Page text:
A gifted playmaker, Canterbury’s Shirley Langrope’s exploits in the midcourt during the 1960s and 70s changed the way wing attacks and centres played the game of Netball.
Predominantly a wing attack but also turning out at centre for New Zealand, Langrope’s speed, tactical passing nous and ability in the air made her an exceptionally creative player.
Langrope’s jumping ability became legendary. She quickly acquired the nickname ‘frog’, which remained throughout her playing days because of her ability to ‘jump like a frog’.
A key figure during a strong Canterbury era which spilled over into the New Zealand team, Langrope was named as first reserve for the 1969 Silver Ferns to contest a rare two-Test home series against Australia. She was elevated to the team when Judy Blair removed herself after not being granted leave to attend her brother’s wedding.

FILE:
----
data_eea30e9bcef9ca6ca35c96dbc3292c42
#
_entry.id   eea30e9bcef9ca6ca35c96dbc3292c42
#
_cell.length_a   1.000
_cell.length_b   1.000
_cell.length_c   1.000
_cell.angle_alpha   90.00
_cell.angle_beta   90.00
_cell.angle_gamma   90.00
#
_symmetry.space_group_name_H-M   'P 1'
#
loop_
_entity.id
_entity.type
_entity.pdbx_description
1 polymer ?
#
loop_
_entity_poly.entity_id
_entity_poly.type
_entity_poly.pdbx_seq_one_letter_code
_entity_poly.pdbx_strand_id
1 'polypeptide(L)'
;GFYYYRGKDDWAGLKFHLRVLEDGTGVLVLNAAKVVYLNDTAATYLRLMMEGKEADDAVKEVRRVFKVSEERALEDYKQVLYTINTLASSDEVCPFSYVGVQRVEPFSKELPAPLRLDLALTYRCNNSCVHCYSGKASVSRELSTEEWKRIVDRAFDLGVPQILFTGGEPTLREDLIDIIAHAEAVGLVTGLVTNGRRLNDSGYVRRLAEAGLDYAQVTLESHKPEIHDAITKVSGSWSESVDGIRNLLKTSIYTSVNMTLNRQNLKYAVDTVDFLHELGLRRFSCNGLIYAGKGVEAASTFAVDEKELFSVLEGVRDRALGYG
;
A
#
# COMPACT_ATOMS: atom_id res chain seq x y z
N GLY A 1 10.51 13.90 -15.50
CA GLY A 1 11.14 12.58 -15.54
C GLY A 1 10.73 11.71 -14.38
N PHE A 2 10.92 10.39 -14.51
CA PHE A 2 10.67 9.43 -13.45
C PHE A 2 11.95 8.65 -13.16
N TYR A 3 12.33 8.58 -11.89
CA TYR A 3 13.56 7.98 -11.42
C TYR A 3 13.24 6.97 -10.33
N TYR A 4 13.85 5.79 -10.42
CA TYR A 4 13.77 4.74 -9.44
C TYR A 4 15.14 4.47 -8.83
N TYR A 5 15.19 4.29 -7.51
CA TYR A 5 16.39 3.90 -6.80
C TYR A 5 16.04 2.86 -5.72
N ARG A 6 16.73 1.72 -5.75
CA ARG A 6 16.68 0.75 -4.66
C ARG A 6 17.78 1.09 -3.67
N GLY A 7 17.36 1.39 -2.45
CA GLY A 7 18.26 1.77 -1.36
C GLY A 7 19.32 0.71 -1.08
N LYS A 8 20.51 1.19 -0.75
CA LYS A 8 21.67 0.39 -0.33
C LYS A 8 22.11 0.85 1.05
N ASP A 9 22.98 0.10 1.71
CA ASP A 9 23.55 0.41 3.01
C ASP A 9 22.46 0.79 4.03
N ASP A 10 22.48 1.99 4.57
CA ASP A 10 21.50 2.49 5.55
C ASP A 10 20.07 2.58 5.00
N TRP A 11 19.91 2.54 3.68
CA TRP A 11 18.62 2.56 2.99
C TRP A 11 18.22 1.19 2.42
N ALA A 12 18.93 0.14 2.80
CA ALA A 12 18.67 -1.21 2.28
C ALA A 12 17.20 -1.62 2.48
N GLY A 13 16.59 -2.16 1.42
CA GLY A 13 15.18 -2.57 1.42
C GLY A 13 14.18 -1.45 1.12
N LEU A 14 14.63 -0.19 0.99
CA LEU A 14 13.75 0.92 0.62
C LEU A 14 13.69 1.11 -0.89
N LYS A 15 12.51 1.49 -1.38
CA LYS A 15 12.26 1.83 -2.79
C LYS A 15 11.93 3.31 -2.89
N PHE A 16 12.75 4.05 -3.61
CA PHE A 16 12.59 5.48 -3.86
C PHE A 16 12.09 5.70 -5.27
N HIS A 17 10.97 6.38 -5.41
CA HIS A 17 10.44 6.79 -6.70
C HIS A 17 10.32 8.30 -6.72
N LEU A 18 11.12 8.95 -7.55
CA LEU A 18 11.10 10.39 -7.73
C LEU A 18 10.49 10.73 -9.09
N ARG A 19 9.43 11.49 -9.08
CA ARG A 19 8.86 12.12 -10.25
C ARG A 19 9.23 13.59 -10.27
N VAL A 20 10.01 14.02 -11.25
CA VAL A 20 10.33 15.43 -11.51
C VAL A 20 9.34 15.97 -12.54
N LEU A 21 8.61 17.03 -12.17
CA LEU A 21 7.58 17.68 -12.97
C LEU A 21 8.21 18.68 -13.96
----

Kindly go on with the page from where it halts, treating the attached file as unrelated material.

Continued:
Langrope went straight into the starting seven for both Tests in the drawn series against Australia to cement her Silver Ferns future. She was an automatic choice for the 1970-71 Netball World Cup team where the Silver Ferns finished runners-up to Australia.
Langrope went on to captain the next Silver Ferns team, in 1974, which toured England as part of their build-up preparation for the 1975 Netball World Cup to be held in Auckland.
The Silver Ferns had to settle for third in the Auckland-staged fourth edition of the event, falling to a fired up England for the first time – injured captain Langrope having to watch from the sidelines – while drawing with Australia and missing a three-way tie for the title buy a solitary goal.
It was a disappointing end for Langrope, a mounting list of injuries prompting the midcourt dynamo to call time on a sparkling career after the final game in Auckland, at the age of 30.
|Positions||WA, C, WD|
vs Australian Diamonds